A more telling experiment provided a stream of facts to participants, with half told to file them away in a number of "folders" on a computer, and half told that the facts would be erased.So what? I think in the end it makes us better. Rather than remembering things, we merely have to remember where we put them, thus freeing up our minds to remember more. As the article points out:
When asked to remember the facts, those who knew the information would not be available later performed significantly better than those who filed the information away.
But those who expected the information would be available were remarkably good at remembering in which folder they had stored the information.
"This suggests that for the things we can find online, we tend keep it online as far as memory is concerned - we keep it externally stored," Dr Sparrow said.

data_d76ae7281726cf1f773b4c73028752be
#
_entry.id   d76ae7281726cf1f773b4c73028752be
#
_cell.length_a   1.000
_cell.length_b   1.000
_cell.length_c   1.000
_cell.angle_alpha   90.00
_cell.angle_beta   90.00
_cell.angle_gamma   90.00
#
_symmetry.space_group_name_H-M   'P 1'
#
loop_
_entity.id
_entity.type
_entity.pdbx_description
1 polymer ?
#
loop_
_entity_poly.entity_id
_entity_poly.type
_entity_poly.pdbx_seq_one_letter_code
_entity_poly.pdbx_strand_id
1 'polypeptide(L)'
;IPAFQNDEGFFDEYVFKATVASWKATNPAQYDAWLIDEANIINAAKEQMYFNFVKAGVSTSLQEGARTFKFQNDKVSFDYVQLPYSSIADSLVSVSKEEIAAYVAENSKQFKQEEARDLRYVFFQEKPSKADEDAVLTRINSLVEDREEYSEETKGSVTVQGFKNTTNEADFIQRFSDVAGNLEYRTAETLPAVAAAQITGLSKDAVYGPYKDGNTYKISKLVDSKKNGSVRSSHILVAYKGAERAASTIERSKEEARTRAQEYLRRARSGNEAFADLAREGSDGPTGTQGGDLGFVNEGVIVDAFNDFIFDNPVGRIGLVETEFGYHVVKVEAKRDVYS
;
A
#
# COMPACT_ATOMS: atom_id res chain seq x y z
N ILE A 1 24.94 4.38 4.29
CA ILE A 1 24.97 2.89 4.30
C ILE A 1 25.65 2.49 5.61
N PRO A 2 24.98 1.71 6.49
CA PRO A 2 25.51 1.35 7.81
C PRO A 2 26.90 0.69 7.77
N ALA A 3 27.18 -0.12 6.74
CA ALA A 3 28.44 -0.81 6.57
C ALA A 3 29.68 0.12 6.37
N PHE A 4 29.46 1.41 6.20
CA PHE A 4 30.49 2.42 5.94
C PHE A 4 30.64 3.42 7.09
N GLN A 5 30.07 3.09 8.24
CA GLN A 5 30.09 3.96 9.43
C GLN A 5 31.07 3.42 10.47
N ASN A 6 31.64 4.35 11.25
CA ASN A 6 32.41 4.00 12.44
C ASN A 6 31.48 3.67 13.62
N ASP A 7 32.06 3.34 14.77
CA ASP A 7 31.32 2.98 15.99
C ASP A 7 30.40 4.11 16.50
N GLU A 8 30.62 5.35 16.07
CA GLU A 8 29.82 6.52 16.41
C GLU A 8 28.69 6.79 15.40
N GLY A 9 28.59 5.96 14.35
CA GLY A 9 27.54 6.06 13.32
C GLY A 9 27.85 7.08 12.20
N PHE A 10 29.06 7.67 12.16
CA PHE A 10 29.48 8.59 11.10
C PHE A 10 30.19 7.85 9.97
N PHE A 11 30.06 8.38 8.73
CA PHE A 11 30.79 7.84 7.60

I don't think Google is making us stupid - we're just changing the way that we're remembering things... If you can find stuff online even while you're walking down the street these days, then the skill to have, the thing to remember, is where to go to find the information. It's just like it would be with people - the skill to have is to remember who to go see about [particular topics]."Now I just need to figure out how to remember those things I forgot, but don't remember that I forgot them. There are things we know, things we don't know, and things we don't know that we don't know.